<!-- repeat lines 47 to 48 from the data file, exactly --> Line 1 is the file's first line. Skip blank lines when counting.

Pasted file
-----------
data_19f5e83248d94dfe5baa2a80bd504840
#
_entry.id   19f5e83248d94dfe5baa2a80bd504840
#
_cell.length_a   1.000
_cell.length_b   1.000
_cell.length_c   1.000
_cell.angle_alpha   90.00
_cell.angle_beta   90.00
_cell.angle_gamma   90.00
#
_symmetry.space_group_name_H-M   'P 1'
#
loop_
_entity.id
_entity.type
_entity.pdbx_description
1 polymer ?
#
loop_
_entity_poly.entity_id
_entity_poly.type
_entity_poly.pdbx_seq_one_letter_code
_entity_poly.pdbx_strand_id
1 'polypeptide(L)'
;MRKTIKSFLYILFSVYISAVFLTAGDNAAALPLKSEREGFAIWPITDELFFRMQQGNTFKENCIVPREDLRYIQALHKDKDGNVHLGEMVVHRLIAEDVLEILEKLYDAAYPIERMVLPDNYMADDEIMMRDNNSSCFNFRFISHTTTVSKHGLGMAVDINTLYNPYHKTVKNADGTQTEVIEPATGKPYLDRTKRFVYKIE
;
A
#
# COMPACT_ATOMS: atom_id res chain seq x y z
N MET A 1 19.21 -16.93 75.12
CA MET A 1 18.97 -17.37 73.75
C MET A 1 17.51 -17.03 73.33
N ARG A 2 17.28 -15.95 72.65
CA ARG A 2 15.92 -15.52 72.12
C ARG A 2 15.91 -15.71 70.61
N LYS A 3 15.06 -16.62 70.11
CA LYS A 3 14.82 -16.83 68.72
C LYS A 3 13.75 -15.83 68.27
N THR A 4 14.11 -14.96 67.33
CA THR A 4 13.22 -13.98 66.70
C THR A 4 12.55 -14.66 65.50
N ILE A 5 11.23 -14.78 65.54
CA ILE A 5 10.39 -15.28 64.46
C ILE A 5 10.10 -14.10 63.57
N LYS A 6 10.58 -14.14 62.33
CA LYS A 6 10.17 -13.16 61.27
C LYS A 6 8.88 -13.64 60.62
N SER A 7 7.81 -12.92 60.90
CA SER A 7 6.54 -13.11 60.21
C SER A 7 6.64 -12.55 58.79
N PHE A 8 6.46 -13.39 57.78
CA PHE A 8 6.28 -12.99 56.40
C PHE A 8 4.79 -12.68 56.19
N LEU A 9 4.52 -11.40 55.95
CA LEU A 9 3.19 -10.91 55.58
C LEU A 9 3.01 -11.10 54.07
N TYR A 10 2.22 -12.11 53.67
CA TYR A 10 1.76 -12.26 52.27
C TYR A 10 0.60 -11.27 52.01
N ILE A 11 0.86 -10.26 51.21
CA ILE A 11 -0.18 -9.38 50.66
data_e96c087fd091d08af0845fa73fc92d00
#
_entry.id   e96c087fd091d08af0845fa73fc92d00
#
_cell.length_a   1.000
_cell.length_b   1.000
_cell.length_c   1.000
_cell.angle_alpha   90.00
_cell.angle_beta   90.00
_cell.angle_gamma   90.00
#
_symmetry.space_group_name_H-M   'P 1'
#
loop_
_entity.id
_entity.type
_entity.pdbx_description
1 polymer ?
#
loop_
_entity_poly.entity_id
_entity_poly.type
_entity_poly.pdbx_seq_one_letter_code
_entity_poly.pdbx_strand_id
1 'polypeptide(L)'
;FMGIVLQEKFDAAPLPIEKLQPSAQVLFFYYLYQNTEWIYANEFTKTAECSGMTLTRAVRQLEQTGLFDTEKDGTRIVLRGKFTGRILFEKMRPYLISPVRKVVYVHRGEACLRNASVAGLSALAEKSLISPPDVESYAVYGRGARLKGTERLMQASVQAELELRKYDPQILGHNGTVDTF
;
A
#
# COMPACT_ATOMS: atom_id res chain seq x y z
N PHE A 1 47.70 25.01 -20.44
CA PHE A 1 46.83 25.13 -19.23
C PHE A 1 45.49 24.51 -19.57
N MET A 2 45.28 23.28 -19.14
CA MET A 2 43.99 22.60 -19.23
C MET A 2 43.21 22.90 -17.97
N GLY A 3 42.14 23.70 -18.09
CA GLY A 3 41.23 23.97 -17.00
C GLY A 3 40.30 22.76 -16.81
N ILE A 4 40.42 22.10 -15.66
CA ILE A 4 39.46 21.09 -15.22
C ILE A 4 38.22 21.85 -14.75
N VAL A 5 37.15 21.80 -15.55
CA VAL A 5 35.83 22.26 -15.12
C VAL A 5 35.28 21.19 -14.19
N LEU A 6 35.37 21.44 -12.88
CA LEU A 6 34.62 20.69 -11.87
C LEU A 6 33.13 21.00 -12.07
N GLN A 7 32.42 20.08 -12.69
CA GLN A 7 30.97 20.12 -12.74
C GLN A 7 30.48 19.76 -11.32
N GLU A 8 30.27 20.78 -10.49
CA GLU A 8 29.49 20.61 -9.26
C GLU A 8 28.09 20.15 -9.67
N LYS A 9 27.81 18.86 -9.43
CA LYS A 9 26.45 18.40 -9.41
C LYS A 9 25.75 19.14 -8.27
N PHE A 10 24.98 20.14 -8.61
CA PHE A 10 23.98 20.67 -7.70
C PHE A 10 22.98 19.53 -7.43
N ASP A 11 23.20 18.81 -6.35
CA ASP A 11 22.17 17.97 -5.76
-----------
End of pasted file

CA LYS A 6 10.17 -13.16 61.27
C LYS A 6 8.88 -13.64 60.62